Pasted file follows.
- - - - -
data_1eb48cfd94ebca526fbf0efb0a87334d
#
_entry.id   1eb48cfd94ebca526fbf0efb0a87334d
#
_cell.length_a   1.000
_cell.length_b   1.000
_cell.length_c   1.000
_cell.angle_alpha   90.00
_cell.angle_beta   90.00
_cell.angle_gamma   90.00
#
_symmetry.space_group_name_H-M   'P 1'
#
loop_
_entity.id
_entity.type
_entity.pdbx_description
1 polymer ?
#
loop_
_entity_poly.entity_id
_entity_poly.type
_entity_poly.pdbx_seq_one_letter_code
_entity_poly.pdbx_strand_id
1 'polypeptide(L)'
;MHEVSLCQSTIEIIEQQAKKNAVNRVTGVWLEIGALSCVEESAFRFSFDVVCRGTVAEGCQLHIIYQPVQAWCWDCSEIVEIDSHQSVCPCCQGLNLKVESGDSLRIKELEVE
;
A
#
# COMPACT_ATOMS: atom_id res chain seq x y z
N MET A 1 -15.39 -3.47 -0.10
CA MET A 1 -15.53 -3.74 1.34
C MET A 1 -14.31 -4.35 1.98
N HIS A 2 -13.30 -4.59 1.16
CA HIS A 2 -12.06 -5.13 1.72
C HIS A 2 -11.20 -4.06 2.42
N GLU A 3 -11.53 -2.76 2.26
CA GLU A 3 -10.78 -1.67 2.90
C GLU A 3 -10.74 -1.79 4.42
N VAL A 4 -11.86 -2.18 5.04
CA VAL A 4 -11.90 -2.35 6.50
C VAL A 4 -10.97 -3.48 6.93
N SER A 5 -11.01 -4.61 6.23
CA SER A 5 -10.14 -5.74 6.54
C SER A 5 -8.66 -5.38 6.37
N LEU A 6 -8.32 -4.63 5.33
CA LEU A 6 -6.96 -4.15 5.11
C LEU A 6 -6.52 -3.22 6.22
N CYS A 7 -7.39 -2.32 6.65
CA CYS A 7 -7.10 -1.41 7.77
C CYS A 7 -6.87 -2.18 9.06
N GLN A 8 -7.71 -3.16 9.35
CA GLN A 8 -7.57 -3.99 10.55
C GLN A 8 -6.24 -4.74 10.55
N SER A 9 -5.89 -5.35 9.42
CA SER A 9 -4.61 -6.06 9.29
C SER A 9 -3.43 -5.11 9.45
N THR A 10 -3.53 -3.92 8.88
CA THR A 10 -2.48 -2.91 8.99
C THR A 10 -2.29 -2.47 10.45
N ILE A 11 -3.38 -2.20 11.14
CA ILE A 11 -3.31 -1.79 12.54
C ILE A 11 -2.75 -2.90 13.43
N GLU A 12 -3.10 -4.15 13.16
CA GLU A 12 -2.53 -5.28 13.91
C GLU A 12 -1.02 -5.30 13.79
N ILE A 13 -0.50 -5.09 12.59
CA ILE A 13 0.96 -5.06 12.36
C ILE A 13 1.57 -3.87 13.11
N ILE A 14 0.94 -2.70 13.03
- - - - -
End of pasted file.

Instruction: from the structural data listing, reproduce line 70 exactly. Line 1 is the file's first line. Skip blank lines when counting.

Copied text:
N ILE A 14 0.94 -2.70 13.03